What is Dynamic SQL?
Dynamic SQL is a programming technique that accepts and executes SQL statements “On The Fly” at runtime. It adds flexibility and functionality to your applications. Dynamic SQL statements are not embedded in your source program. Instead they are stored in character strings input to or built by the program at runtime.
Why Dynamic SQL?
Most database applications do a specific job. For example, a simple program might prompt the user for an employee number, then UPDATE rows in the EMP and DEPT tables. In this case, you know the makeup of the UPDATE statement at pre-compile time. That is, you know which tables might be changed, the constraints defined for each table and column, which columns might be updated, and the data type of each column.
However, some applications must accept (or build) and process a variety of SQL statements at runtime. For example, a general-purpose report writer must build different SELECT statements for the various reports it generates. In this case, the statement’s makeup is unknown until run time. Such statements can, and probably will, change from execution to execution. Dynamic SQL is used in this situation. Another important criterion is the execution time. In some cases the Dynamic SQL can fetch data from different tables using same SQL
Advantages and Disadvantages of Dynamic SQL
Programs that accept and process dynamically defined SQL statements are more versatile than those using static embedded SQL statements. For example, your program might simply prompt users for a search condition to be used in the WHERE clause of a SELECT, UPDATE, or DELETE statement. A more complex program might allow users to choose from menus listing SQL operations, table and view names, column names, and so on.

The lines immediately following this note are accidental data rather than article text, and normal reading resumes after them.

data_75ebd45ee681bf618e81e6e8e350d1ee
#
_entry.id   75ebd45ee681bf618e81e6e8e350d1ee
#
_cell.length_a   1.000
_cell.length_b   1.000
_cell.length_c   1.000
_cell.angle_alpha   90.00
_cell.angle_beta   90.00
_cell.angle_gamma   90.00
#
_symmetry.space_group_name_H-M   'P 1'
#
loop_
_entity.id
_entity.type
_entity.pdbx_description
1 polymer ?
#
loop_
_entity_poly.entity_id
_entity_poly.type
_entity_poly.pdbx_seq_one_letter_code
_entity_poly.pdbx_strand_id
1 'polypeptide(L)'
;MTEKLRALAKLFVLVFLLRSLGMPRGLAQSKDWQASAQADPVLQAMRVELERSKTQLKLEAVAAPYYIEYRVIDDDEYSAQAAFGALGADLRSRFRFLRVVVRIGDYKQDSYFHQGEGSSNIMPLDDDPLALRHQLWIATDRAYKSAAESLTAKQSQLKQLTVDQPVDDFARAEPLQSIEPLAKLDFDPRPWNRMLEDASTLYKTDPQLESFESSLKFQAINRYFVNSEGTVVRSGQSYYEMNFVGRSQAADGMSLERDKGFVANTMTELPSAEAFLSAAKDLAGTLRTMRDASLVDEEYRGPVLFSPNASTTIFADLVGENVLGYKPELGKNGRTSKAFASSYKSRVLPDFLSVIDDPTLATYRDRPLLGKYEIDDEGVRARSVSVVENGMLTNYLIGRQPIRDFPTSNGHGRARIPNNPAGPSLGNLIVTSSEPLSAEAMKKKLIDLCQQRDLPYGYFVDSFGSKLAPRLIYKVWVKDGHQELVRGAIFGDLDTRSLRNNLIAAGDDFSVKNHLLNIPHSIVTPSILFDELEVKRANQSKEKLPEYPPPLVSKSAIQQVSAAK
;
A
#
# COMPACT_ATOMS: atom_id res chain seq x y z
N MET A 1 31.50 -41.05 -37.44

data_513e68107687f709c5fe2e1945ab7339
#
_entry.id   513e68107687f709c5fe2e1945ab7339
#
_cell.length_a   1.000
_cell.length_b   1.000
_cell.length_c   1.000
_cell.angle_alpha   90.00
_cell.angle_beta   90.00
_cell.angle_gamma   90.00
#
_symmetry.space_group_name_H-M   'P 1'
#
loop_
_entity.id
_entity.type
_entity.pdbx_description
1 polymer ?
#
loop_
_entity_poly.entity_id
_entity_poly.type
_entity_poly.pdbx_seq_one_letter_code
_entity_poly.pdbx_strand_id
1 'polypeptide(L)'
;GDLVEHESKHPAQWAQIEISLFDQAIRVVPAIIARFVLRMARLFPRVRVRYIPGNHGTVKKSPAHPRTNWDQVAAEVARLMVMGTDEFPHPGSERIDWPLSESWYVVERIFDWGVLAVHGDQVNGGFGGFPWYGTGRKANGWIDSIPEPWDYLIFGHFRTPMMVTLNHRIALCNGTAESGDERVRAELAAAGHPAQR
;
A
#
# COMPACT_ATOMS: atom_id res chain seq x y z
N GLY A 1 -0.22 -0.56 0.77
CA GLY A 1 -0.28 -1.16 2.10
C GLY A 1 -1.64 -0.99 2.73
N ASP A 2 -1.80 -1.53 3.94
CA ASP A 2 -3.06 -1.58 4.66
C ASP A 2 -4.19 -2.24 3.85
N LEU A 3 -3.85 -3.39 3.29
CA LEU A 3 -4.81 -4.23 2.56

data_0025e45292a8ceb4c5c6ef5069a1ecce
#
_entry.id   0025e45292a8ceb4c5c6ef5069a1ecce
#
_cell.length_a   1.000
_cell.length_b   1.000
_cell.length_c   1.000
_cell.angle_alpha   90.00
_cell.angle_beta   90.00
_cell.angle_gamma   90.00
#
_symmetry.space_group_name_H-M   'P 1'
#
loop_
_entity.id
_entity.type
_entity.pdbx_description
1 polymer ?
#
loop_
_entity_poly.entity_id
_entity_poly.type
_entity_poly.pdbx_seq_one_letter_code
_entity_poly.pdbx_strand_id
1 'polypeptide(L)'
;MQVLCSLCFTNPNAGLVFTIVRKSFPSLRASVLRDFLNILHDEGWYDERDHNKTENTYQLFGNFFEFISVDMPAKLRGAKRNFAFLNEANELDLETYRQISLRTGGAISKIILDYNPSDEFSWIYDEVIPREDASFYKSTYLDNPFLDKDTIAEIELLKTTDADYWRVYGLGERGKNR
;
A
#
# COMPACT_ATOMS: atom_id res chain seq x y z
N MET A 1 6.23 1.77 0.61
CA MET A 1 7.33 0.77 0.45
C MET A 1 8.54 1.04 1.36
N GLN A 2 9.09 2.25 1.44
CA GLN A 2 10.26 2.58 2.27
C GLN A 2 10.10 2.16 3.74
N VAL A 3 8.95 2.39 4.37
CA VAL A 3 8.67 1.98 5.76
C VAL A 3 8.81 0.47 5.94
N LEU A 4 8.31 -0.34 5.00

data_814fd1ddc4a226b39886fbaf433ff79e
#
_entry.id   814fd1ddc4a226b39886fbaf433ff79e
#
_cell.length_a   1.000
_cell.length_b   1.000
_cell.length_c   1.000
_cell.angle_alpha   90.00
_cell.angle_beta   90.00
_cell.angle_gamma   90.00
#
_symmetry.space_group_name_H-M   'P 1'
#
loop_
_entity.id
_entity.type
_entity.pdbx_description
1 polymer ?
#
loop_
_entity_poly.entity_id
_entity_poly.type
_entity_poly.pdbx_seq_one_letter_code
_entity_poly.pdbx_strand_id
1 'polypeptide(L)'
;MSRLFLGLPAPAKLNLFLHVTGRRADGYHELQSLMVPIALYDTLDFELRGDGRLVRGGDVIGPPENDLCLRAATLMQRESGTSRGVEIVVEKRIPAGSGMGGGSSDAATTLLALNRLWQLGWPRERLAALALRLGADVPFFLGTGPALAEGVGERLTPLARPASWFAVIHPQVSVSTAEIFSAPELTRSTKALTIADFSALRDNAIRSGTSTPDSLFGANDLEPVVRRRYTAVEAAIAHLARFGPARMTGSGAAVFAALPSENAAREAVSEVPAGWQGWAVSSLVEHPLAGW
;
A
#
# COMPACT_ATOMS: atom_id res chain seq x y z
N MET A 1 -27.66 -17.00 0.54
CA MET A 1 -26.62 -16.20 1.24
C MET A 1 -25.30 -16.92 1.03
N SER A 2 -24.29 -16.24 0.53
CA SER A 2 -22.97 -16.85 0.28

The fact that the SQL statements can be dynamically changed, can be utilized to eliminate redundant code. This is applicable in a situation where records from a table can be selected based on the difference selection criteria based on some input parameters. This would typically get translated into two select statements separated by if statement or case statement. If the processing required for each of the records is very complex, duplicating it may result in lower maintenability of the code. This can be avoided using the dynamic SQL. Thus, dynamic SQL lets you write highly flexible applications.
However, some dynamic queries require complex coding, the use of special data structures, and more runtime processing.You might find the coding difficult, unless you fully understand dynamic SQL concepts and methods.
In practice, static SQL will meet most of your programming needs. Use dynamic SQL only if you need its open-ended flexibility. Dynamic SQL can be used in some cases where one or more of the following is unknown at pre-compile time:
· text of the SQL statement (commands, clauses, and so on)
· the number of pseudo variables
· the data types of pseudo variables
· references to database objects such as fields, indexes, tables
But it depends on programmer what he emphasizes on: efficiency or flexibility and also on the scenario.
How Dynamic SQL Statements Are Processed
1. Typically, application programs may prompt a user for the values of pseudo variables used in the statement.
2. Then statements are parsed; that is, examined to make sure that it follows syntax rules and refers to valid database objects.
3. Next, pseudo variables are bind to the SQL statement. Binding means passing the addresses of pseudo variables in the SQL statement to BaaN so that BaaN can read or write their values.
4. Then the SQL statements are executed .The SQL statement can be executed repeatedly using new values for the pseudo variables.
5. Then each record is fetched one by one from the table. These fetched records can be processed further.
To use dynamic SQL in baan following functions are available:
1) SQL.PARSE Used to form a query
2) SQL .SELECT.BIND Used to bind a pseudo variable (in select statement) with program variable.
3) SQL.WHERE.BIND Used to bind a pseudo variable (in where statement) with program variable.
4) SQL.EXEC To initialize the query.
5) SQL.FETCH To execute the query.
6) SQL.BREAK To stop the execution of the query.
7) SQL.CLOSE To delete all internal information of the query.